November

December

Entered service

May

October

November

December

References

  1. ^ Australian Dictionary of Biography: Bert Hinkler
  2. ^ Angelucci, Enzo, The American Fighter: The Definitive Guide to American Fighter Aircraft From 1917 to the Present, New York: Orion Books, 1987, ISBN 0-517-56588-9, p. 382.
  3. ^ Francillon, René J., Japanese Aircraft of the Pacific War, Annapolis, Maryland: Naval Institute Press, 1979, ISBN 0-87021-313-X, p. 22.
  4. ^ Peattie, Mark R., Sunburst: The Rise of Japanese Naval Air Power 1909-1941, Annapolis, Maryland: Naval Institute Press, 2001, ISBN 1-55750-432-6, p. 16.
  5. ^ Polmar, Norman, "Ships That Were Lighter Than Air," Naval History, June 2011, p. 19.
  6. ^ Aviation Hawaii: 1930-1939 Chronology of Aviation in Hawaii
  7. ^ a b TWA History Timeline
  8. ^ Swanborough, Gordon, and Peter M. Bowers, United States Navy Aircraft Since 1911, Second Edition, London: Putnam, 1976, ISBN 0-370-10054-9, p. 2.
  9. ^ Smithsonian National Air and Space Museum: Medal, Air Mail Medal of Honor
  10. ^ Johnson, Frederick L., "Modest Mal," Aviation History, March 2012, p. 19.
  11. ^ Historic Wings: Flight Stories, "New York to Syria Non-Stop," 5 August 2012.
  12. ^ aviastar.org Bleriot 110, 1930
  13. ^ "Set Flight Record Without Refueling; Lees And Brossy, 84:33 Hours In Air, Recapture World Mark From France," New York Times, May 29, 1931.
  14. ^ , July 16, 1986.The New York TimesBlakeslee, Sandra "Plane Ends a Record Nonstop Flight,"
  15. ^ Cape Cod's' Success Climaxes 5 Years [of] Bellanca Records"'". The Sunday Morning Star, Wilmington, DE. 2 August 1931. Retrieved 4 September 2013. 
  16. ^ Aviation Safety Network: Accident Description
  17. ^ Donald, David, ed., The Complete Encyclopedia of World Aircraft, New York: Barnes & Noble Books, 1997, ISBN 978-0-7607-0592-6, p. 77.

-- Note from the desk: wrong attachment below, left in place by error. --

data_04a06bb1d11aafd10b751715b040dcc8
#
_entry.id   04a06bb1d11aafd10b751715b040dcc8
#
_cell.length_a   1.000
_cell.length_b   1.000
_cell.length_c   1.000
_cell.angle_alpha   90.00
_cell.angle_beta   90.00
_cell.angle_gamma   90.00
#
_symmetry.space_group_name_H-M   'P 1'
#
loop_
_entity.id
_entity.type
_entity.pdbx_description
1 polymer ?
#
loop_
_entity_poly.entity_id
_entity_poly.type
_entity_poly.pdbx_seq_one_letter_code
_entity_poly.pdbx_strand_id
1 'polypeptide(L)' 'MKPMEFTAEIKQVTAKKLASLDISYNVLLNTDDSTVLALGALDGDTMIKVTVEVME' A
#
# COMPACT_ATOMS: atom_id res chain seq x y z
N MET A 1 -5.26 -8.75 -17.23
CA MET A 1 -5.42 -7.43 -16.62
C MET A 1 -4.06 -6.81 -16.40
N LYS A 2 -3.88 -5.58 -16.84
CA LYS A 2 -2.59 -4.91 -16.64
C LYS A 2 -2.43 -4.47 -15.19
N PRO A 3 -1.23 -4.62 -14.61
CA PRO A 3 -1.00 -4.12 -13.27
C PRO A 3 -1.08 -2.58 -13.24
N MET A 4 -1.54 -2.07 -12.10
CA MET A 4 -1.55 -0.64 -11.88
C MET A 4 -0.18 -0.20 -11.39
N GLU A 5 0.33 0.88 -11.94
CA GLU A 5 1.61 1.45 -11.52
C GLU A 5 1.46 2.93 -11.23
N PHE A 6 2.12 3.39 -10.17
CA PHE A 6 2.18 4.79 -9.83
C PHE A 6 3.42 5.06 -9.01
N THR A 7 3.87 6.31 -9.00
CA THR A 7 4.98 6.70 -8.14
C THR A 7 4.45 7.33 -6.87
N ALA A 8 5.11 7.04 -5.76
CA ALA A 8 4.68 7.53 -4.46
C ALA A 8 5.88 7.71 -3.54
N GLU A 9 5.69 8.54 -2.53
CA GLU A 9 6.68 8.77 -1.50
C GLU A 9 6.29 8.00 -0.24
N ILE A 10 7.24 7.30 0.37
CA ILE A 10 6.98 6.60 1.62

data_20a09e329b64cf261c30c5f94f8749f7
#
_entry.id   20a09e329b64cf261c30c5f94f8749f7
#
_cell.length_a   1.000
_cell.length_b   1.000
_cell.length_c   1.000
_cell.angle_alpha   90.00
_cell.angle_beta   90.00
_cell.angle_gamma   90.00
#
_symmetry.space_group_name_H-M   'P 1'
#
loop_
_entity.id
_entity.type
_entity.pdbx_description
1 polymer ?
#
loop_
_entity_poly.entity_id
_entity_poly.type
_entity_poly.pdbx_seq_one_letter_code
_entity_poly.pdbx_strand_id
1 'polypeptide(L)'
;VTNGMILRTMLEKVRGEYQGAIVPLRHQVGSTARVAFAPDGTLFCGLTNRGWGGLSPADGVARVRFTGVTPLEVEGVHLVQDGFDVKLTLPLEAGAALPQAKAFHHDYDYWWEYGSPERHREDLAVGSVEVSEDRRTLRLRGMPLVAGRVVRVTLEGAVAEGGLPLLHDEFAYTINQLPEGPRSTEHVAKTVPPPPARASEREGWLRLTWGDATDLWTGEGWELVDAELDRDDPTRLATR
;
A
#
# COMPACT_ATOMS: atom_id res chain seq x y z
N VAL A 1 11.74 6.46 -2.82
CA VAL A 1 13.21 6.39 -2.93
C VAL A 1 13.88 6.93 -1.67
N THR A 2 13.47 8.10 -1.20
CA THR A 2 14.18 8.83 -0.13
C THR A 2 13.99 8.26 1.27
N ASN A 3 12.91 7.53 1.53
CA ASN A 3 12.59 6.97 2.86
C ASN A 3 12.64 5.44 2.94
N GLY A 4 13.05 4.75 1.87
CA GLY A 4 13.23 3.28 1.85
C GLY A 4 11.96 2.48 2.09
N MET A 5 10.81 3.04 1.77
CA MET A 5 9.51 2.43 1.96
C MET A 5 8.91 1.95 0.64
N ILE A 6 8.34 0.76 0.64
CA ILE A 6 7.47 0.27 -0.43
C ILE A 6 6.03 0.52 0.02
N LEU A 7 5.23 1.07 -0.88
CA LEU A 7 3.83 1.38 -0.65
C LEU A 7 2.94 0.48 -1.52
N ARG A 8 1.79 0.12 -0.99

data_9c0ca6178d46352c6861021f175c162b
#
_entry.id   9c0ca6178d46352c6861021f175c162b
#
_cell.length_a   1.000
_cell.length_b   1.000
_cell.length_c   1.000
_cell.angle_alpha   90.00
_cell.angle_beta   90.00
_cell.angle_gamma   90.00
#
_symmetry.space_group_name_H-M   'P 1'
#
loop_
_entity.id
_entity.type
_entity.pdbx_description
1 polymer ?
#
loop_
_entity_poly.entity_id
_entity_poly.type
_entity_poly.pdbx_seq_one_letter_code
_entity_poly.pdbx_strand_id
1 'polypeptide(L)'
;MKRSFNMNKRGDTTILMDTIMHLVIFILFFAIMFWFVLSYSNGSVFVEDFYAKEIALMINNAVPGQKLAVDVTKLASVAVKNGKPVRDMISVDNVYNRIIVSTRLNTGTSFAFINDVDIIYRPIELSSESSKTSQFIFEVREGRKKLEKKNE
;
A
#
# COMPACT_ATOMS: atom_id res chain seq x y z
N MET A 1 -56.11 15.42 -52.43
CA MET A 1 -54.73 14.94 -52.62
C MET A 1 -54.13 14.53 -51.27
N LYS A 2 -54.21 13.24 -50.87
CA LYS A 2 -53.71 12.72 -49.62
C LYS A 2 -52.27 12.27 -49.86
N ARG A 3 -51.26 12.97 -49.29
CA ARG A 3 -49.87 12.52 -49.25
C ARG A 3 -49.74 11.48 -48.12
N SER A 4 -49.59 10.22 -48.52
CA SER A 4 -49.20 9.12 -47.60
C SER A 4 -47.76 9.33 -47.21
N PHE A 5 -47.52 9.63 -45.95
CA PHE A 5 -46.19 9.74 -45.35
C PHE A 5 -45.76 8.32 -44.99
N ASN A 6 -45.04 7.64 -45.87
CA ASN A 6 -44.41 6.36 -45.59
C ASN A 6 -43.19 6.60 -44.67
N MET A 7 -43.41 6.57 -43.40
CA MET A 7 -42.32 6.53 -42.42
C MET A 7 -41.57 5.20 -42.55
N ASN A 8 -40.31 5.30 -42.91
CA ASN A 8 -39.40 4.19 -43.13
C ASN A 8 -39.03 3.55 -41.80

18. ^ Layman, R.D., Before the Aircraft Carrier: The Development of Aviation Vessels 1849-1922, Annapolis, Maryland: Naval Institute Press, 1989, ISBN 0-87021-210-9, p. 124.
  19. ^ Price, Alfred (1977). Spitfire: a Documentary History. London: Macdonald and Jane’s. p. 12.  
  20. ^ Bauman, Richard, "Link to the Future," Aviation History, May 2014, p. 50.
  21. ^ Scheina, Robert L., Latin America: A Naval History 1810-1987, Annapolis, Maryland: Naval Institute Press, 1987, ISBN 0-87021-295-8, p. 195.
  22. ^ Heikell, Edward and Robert, One Chance for Glory, Amazon book,ISBN 1468006088, May 2012, P.61
  23. ^ Angelucci, Enzo, The American Fighter: The Definitive Guide to American Fighter Aircraft From 1917 to the Present, New York: Orion Books, 1987, ISBN 0-517-56588-9, p. 145.
  24. ^ a b Donald, David, ed., The Complete Encyclopedia of World Aircraft, New York: Barnes & Noble Books, 1997, ISBN 0-7607-0592-5, p. 50.
  25. ^ Angelucci, Enzo, The American Fighter: The Definitive Guide to American Fighter Aircraft From 1917 to the Present, New York: Orion Books, 1987, ISBN 0-517-56588-9, p. 146.
  26. ^ Donald, David, ed., The Complete Encyclopedia of World Aircraft, New York: Barnes & Noble Books, 1997, ISBN 0-7607-0592-5, p. 48.
  27. ^ Angelucci, Enzo, The American Fighter: The Definitive Guide to American Fighter Aircraft From 1917 to the Present, New York: Orion Books, 1987, p. 60.
  28. ^ Donald, David, ed., The Complete Encyclopedia of World Aircraft, New York: Barnes & Noble Books, 1997, ISBN 0-7607-0592-5, p. 287.
  29. ^ a b Angelucci, Enzo, The American Fighter: The Definitive Guide to American Fighter Aircraft From 1917 to the Present, New York: Orion Books, 1987, ISBN 0-517-56588-9, p. 144.
  30. ^ Angelucci, Enzo, The American Fighter: The Definitive Guide to American Fighter Aircraft From 1917 to the Present, New York: Orion Books, 1987, ISBN 0-517-56588-9, p. 262.
  31. ^ Angelucci, Enzo, The American Fighter: The Definitive Guide to American Fighter Aircraft From 1917 to the Present, New York: Orion Books, 1987, pp. 218, 219.
  32. ^ Polmar, Norman, "Historic Aircraft: Biplane Fighters in Action," Naval History, June 2011, p. 16.
  33. ^ Polar, Norman, "'There's a Ford in Your Future'," Naval History, December 2015, p. 15.